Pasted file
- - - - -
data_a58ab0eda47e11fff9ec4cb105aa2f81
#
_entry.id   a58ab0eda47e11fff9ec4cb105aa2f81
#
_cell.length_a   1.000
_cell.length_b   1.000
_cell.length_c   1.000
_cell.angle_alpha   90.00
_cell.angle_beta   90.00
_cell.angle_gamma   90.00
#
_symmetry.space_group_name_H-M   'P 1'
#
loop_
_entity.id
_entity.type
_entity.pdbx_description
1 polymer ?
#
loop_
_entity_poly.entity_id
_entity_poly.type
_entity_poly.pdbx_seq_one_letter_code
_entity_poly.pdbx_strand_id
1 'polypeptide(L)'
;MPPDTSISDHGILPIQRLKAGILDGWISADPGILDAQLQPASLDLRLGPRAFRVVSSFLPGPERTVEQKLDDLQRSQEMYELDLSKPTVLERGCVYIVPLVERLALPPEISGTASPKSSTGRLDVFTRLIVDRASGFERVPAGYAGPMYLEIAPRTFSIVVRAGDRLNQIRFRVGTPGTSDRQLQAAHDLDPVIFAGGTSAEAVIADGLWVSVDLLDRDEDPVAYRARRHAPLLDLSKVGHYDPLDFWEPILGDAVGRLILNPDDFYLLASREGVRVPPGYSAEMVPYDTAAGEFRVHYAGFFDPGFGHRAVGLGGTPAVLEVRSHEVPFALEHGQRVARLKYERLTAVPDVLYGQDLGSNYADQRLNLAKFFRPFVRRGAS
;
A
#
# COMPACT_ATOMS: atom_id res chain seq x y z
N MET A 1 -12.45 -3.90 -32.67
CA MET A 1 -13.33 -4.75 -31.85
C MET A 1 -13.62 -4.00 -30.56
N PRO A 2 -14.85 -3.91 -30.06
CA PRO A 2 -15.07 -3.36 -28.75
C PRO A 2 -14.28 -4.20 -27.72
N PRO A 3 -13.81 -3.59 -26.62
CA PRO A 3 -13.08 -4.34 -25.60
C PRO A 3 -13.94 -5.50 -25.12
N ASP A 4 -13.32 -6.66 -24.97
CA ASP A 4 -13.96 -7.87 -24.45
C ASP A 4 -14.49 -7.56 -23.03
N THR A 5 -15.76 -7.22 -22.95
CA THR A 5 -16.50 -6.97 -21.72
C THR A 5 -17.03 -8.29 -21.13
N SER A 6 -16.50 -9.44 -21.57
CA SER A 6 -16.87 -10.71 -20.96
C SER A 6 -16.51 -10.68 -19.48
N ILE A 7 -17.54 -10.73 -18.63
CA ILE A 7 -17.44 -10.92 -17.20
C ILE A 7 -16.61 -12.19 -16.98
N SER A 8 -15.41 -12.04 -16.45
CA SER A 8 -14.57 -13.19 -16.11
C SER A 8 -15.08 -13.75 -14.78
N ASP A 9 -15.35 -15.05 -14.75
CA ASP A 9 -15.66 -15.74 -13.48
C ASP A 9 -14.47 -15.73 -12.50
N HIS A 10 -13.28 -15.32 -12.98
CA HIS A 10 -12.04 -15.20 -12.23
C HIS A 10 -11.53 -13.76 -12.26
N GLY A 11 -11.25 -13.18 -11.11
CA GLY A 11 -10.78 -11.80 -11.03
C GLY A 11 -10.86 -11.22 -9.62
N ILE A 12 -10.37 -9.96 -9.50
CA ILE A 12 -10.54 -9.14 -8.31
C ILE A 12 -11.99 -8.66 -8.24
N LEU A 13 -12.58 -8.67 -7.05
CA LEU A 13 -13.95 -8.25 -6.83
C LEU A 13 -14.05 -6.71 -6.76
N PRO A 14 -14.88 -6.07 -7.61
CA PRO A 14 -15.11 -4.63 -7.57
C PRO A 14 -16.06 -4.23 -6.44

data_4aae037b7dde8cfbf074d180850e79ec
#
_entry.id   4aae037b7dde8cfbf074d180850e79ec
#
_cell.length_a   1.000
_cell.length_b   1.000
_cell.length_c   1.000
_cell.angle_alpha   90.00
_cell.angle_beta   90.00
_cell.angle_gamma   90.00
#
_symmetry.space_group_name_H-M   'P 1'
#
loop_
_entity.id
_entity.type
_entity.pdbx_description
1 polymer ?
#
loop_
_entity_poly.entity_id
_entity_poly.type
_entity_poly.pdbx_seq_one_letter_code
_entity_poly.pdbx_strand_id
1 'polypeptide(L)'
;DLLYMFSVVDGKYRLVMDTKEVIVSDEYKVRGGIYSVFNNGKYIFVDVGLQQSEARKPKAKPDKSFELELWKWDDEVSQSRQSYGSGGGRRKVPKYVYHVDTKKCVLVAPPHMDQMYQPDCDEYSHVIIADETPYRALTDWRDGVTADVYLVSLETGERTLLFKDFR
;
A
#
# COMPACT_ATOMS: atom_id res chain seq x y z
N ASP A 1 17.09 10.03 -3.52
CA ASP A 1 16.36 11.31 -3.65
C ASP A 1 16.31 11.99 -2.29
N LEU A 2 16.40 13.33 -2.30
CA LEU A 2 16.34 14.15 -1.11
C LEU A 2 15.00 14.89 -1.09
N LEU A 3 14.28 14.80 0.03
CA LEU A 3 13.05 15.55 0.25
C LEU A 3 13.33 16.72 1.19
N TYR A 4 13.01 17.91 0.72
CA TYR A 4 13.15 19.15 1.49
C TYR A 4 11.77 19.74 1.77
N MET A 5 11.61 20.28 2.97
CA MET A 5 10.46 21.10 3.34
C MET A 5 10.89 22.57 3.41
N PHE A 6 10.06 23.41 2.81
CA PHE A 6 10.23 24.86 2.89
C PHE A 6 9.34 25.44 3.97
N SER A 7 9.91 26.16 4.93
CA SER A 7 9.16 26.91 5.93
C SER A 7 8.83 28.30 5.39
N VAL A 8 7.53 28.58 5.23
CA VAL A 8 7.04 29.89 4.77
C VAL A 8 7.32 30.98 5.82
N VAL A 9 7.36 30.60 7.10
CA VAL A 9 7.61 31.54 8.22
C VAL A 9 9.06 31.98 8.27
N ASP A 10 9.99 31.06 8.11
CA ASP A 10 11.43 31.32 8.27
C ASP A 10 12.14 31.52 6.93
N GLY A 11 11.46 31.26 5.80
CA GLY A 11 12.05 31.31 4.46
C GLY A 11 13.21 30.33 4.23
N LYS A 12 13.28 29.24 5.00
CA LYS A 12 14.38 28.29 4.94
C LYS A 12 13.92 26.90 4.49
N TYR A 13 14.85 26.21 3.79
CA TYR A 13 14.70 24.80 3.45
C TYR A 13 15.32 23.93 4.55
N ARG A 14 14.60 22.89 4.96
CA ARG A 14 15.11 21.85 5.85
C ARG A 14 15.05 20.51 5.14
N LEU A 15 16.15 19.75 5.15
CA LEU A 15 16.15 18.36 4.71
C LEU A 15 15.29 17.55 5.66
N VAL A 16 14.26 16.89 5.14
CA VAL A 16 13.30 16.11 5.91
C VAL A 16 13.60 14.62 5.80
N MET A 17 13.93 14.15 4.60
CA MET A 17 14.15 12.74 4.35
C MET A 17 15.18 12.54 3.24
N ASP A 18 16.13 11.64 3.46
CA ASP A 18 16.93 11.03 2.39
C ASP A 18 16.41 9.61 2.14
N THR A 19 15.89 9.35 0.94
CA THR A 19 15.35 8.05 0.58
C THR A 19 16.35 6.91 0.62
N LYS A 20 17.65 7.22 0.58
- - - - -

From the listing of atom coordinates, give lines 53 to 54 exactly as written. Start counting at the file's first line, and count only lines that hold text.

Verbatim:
CA SER A 8 -14.57 -13.19 -16.11
C SER A 8 -15.08 -13.75 -14.78